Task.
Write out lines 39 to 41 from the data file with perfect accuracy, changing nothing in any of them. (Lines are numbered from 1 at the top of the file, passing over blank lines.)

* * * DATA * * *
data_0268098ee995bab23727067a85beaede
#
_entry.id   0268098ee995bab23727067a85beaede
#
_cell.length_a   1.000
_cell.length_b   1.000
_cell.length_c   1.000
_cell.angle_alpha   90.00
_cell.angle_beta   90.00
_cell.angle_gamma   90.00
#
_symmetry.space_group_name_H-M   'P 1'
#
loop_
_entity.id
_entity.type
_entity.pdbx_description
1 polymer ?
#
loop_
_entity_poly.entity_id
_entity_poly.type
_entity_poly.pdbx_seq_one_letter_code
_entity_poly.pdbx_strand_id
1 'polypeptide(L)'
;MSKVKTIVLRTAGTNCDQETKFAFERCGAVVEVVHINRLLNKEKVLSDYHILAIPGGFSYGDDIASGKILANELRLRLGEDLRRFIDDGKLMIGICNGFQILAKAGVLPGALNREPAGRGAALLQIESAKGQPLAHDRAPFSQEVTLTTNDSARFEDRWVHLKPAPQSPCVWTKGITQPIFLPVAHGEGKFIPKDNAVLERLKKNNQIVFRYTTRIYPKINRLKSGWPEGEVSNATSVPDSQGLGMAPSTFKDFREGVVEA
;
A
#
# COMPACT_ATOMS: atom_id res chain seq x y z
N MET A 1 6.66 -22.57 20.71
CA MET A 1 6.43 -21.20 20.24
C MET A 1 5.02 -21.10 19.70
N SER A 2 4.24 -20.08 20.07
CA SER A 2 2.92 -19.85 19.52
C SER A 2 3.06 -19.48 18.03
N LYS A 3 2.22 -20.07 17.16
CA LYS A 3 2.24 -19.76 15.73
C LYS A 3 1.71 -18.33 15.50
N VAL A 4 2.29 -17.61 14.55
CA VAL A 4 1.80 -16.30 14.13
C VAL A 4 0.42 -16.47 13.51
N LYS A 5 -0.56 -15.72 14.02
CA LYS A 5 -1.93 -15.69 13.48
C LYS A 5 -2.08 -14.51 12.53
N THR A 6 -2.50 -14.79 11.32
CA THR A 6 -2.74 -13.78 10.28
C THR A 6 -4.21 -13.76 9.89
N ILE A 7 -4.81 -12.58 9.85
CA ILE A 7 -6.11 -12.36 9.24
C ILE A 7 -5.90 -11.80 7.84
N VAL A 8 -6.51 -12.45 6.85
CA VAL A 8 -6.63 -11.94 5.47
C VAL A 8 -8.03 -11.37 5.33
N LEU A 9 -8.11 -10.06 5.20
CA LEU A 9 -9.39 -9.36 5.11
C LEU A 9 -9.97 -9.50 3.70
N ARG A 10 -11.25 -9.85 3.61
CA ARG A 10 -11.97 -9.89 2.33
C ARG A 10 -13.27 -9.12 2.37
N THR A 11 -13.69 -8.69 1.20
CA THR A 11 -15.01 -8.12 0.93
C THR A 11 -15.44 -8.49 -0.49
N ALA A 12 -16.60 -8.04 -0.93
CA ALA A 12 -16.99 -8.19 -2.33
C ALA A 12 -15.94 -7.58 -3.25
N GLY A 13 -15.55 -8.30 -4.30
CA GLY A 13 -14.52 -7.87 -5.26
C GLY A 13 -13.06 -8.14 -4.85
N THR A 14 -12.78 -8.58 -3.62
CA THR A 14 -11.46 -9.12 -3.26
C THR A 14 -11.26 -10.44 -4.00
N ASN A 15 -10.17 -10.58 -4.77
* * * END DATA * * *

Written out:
C LYS A 3 1.71 -18.33 15.50
N VAL A 4 2.29 -17.61 14.55
CA VAL A 4 1.80 -16.30 14.13